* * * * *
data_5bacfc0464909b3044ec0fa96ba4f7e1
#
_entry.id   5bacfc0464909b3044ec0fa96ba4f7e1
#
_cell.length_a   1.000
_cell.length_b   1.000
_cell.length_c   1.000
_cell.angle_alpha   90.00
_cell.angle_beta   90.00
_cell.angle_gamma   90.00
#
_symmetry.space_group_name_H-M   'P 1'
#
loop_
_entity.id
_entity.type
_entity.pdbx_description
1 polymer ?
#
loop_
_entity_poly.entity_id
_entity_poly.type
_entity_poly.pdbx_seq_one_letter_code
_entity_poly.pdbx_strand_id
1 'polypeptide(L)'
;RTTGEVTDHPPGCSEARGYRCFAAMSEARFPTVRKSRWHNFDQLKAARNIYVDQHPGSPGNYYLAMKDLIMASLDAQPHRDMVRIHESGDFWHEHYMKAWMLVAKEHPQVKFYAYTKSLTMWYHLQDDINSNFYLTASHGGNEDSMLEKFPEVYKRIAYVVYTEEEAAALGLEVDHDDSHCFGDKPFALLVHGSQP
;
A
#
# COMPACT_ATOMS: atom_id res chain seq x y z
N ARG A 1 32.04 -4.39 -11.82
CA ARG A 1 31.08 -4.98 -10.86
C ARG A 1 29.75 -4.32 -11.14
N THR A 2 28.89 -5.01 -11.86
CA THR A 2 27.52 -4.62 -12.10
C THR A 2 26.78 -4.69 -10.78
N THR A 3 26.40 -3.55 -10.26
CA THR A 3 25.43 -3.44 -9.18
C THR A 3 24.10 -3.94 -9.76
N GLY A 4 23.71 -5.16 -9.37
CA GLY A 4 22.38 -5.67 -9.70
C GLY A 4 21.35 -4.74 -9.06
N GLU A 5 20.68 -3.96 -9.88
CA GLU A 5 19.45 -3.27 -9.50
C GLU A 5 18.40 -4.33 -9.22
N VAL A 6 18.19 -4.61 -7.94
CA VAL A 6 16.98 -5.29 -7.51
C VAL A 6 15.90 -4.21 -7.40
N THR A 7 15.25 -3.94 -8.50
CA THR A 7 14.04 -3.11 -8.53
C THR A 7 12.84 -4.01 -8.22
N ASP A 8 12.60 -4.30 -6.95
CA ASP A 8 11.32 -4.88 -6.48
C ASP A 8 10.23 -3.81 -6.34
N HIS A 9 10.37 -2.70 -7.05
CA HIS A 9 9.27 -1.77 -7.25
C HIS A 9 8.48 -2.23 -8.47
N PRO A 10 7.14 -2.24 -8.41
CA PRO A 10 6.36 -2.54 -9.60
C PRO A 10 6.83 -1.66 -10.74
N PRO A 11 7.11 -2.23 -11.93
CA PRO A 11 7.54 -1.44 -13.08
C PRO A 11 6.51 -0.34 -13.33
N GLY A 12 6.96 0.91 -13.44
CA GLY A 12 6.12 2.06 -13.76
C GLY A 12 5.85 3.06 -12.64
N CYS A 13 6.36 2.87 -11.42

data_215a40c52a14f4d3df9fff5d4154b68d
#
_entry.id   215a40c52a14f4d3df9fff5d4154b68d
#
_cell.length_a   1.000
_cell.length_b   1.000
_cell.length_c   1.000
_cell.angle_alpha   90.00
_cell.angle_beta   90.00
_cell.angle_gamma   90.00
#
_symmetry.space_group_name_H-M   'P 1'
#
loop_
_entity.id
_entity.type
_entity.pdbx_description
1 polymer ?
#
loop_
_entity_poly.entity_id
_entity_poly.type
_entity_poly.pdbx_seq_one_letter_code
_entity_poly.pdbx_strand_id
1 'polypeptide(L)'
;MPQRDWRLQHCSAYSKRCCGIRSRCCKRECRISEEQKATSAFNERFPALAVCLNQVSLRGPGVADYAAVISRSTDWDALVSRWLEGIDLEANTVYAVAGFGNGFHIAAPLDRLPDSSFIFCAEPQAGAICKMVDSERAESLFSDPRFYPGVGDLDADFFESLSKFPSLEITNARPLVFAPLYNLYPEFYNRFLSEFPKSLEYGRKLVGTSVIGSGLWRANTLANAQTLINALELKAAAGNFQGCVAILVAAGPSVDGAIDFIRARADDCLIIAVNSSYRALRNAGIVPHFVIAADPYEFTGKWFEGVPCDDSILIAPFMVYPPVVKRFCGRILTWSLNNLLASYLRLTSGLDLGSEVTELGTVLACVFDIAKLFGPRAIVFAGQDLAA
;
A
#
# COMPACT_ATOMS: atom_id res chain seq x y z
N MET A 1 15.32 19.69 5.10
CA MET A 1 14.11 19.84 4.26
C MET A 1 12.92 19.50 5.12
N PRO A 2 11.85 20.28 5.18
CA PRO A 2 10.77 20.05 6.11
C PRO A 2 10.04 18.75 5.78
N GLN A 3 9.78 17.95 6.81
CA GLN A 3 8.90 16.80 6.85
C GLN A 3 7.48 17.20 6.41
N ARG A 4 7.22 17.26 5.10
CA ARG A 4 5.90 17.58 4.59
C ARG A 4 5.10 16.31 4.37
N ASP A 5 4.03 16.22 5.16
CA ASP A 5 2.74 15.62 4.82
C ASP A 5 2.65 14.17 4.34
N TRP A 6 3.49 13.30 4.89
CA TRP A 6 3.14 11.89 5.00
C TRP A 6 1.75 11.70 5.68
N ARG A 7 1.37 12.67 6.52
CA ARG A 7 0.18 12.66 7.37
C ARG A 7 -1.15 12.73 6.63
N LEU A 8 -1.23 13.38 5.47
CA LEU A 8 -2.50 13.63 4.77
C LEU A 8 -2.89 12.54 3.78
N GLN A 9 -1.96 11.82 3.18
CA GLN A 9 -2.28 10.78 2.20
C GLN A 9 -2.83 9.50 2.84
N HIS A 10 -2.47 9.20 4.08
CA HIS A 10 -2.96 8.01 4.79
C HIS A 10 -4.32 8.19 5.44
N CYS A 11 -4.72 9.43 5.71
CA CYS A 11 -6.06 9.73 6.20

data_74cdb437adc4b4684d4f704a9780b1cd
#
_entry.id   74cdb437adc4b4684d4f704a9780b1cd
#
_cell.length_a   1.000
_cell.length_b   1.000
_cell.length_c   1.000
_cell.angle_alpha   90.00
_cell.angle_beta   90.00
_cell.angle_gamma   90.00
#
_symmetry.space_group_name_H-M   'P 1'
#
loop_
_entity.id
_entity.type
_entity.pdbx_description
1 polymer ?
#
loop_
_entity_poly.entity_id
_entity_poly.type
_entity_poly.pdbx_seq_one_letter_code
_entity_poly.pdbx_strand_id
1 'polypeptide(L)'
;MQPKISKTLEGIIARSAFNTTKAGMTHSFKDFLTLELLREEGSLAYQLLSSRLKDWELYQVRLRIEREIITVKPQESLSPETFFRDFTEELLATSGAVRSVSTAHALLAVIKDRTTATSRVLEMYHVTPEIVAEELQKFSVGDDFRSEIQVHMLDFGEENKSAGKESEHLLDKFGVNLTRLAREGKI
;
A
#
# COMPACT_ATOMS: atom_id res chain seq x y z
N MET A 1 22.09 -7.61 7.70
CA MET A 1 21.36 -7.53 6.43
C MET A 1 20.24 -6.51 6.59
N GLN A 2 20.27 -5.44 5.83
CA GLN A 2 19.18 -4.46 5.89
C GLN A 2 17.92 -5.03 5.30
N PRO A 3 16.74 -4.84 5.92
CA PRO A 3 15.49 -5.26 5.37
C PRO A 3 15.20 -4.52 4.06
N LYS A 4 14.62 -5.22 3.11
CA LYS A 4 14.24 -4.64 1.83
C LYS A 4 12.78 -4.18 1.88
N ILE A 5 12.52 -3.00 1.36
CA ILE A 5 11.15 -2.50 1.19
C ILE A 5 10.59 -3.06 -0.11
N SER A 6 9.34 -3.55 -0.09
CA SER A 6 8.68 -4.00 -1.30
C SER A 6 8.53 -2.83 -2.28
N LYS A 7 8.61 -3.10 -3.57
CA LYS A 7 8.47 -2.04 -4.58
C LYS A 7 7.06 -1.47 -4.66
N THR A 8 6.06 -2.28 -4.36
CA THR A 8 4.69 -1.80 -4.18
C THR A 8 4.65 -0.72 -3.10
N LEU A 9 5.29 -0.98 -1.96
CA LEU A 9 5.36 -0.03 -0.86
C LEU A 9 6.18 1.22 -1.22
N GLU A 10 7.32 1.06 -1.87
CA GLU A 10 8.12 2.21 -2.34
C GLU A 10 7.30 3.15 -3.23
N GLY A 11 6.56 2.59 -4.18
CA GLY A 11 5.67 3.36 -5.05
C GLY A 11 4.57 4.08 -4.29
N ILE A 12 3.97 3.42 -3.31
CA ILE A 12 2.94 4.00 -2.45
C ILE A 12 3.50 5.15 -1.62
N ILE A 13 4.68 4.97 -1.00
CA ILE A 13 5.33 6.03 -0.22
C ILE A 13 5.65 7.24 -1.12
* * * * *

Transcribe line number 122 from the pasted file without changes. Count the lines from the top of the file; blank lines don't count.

N GLN A 9 -1.96 11.82 3.18